Positive Quote For Today

"We delight in the beauty of the butterfly, but rarely admit the changes it has gone through to achieve that beauty."— Maya Angelou

My Amazing Friend Dan Waweru

Picture related to the title of the story
This is my friend Dan Waweru who I shall talk about in the story below.

Dan Waweru was a buddy of my eldest brother Joe Kagigite back in the '90s when they were young adults. We became friends, Dan and I, in the early 2000s when he came home for visits, mostly to chat with Joe. During those visits, he would borrow from me past examination papers of Starehe Boys' Centre where I was pursuing my high school education. The exam papers were for his sister to use in her revision.

In my interactions with Dan, I came to know him as a gentle and humble guy. But he could become talkative when sharing his thoughts. On a number of occasions, I was privileged to be one of his interested listeners as he dished out his wisdom born out of his deep thinking and keen observations.

Dan could also be refreshingly humourous. At one time in the 2000s, my brother Bob Njinju shared with me two jokes that Dan had cracked. One was about Dan teasing someone that his torch was shining very dimly like a lighted cigarette. The other was Dan claiming they had so many rats in their home that they had started giving them names. I found those two jokes hilarious, especially when uttered in my mother tongue of Kikuyu.

My friendship with Dan blossomed in 2006 when we both belonged to our hometown Catholic church youth group. Dan was then an employee of National Bank of Kenya while I was a student in the institute division of Starehe Boys' Centre where I was pursuing a diploma in information technology. In those days, Dan served as the youth group's choirmaster and I as the chief piano accompanist, though that was not my title.

It was during our time in the youth group that I learnt Dan loved watching soccer. He was a big fan of Liverpool FC. In appreciation of our friendship, I gave him a floppy disk that had a software program I had created on that year's FIFA World Cup fixtures. I am not sure if he found the software useful but I enjoyed creating it.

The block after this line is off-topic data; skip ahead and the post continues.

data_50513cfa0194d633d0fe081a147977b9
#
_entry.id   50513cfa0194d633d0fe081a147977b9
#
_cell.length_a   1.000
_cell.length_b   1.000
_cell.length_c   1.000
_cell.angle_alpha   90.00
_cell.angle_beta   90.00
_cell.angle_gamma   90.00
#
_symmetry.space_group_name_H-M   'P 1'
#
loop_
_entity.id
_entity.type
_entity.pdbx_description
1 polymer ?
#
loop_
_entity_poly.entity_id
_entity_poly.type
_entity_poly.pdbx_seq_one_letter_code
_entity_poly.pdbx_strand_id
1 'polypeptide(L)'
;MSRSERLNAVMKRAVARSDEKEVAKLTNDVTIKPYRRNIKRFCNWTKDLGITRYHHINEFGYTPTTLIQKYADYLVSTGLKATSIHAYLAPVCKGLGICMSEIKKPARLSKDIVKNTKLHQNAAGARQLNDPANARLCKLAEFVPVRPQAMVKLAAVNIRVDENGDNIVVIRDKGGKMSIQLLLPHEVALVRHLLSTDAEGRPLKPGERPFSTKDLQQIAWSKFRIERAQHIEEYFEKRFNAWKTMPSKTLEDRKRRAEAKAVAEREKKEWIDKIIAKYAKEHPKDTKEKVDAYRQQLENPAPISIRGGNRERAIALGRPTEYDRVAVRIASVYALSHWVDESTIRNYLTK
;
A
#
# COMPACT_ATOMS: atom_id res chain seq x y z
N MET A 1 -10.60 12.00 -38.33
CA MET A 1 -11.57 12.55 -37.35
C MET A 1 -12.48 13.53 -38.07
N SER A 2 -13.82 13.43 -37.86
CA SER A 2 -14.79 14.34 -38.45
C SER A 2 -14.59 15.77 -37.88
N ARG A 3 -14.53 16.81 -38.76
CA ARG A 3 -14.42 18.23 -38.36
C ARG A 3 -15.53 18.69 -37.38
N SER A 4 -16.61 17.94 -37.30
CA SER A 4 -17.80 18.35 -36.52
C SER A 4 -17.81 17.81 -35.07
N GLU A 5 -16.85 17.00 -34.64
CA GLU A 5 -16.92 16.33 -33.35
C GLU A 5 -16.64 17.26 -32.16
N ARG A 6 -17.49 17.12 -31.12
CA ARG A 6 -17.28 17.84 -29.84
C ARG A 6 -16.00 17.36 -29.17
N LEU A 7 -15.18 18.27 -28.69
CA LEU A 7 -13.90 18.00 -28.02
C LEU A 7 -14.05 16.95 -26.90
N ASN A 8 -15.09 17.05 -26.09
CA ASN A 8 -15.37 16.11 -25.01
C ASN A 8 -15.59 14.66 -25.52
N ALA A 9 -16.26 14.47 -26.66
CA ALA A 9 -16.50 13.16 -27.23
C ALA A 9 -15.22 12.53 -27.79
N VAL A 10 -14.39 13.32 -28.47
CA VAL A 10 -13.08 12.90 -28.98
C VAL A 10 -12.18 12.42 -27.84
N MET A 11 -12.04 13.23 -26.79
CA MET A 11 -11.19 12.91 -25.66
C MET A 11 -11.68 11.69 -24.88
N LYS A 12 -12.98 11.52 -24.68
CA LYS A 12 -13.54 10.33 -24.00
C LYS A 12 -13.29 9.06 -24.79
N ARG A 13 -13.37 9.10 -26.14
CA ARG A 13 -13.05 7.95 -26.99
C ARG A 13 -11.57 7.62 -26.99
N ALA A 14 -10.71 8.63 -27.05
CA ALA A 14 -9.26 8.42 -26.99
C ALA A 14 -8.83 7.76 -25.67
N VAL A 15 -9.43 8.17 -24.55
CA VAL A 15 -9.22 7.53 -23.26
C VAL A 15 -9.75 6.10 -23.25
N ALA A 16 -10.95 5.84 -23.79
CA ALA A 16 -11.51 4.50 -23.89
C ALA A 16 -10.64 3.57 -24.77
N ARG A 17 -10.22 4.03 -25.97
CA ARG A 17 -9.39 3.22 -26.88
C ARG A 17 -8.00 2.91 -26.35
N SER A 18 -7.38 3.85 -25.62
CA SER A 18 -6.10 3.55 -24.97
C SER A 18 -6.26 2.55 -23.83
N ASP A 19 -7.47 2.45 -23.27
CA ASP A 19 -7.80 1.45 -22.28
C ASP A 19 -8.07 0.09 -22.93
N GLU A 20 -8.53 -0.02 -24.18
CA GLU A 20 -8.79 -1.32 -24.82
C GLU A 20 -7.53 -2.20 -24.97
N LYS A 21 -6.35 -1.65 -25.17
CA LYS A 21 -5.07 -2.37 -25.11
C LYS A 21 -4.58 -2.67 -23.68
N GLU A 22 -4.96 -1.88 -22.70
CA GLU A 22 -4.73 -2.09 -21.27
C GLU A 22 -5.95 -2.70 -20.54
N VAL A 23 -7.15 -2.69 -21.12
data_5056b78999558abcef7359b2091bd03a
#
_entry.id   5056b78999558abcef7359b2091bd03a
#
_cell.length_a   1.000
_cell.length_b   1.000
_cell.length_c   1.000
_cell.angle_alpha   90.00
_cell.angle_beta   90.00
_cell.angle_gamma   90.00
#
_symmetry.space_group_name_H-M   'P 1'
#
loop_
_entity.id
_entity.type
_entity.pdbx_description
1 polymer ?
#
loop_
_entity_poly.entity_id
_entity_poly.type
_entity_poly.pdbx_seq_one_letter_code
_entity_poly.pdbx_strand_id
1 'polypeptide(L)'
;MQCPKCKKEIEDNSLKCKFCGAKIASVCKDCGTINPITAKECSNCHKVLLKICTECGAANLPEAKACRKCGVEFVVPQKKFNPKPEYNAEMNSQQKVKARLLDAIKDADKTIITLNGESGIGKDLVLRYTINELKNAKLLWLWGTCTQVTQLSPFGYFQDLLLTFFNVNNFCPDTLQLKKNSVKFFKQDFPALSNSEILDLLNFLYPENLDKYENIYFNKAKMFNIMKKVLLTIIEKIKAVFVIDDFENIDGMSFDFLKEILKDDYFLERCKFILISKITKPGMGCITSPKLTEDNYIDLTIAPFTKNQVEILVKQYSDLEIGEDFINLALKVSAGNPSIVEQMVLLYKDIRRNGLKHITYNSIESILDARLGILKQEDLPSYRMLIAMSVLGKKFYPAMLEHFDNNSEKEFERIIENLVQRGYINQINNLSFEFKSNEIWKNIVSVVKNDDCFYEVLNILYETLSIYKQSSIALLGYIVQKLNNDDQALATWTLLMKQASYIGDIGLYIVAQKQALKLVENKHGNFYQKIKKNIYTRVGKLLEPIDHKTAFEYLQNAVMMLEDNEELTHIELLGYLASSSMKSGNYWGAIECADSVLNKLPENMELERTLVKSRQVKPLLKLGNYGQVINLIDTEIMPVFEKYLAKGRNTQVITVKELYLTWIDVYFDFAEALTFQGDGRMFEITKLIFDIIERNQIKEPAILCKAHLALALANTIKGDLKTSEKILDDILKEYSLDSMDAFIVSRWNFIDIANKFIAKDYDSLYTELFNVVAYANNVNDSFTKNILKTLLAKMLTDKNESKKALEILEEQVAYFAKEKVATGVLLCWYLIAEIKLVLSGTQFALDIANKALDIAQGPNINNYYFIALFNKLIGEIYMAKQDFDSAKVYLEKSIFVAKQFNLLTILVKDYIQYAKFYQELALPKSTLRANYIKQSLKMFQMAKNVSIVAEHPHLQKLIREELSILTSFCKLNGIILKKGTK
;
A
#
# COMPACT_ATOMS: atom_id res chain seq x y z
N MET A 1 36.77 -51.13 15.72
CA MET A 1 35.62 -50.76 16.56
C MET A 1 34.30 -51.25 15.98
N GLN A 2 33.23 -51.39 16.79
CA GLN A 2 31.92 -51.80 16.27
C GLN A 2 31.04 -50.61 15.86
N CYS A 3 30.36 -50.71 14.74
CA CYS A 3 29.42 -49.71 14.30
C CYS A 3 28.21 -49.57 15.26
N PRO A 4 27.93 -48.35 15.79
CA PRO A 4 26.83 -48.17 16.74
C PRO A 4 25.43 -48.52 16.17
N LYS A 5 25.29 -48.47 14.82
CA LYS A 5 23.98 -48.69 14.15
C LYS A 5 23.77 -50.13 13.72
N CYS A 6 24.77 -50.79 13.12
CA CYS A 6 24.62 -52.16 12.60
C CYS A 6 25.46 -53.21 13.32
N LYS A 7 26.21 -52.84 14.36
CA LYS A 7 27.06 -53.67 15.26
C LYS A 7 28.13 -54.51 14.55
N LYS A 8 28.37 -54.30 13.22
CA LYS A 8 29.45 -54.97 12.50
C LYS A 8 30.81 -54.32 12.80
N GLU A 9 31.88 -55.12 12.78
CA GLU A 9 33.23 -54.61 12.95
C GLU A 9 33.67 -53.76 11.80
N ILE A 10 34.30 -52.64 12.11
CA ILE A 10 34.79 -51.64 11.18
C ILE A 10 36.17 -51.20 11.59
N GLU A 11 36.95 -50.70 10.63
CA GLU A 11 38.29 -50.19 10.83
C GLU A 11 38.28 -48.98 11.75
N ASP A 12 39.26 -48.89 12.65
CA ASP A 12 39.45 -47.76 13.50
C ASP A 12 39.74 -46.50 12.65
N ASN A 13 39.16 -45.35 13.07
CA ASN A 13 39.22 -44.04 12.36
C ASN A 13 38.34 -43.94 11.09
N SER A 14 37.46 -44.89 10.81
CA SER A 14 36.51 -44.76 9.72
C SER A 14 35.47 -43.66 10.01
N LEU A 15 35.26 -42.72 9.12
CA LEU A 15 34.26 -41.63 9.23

As the year 2006 wore on, I began doubting the literary accuracy of the Bible. I openly shared my doubts with my fellow church youths. Despite my heretical beliefs which made me stop receiving the Holy Communion, Dan never demonized or sermonized me. He just accepted me for who I was; he even exhorted the other youth group members to think well of my musical talent.

Come April 2007, I left my hometown Catholic church youth group and became a member of All Saints' Cathedral in Nairobi where I was hammered into a believer, and a staunch one for that matter. And after I became a devoted member of the cathedral, I lost touch with Dan for a number of years.

Sometime in 2012 when I took up writing as a hobby, I included Dan in the list of friends with whom I shared my writings via email. I regularly sent Dan emails which I was unsure whether he appreciated since I never received a single word from him until one day in 2013.

That day, Dan reciprocated my emailing initiative by forwarding to me a bunch of rib-cracking emails, some of which were bawdy. The emails were so hilarious that they had me in stitches. Later on in the evening of that day, I sent Dan an SMS, asking him to send me money to cater for the medical bill of treating my cracked ribs.

A few years later, on an uneventful day in 2016, I bumped into Dan on a street in our hometown of Kiserian. It had been a number of years since we had seen each other face-to-face and Dan was taken aback to see how plump I had grown, an observation that embarrassed me and made me desire to lose weight.

After that chance encounter with Dan in 2016, I began seeing him more frequently in Kiserian. Later on, I gathered that he had resigned from his nine-to-five job with National Bank of Kenya to run a grocery shop in Kiserian.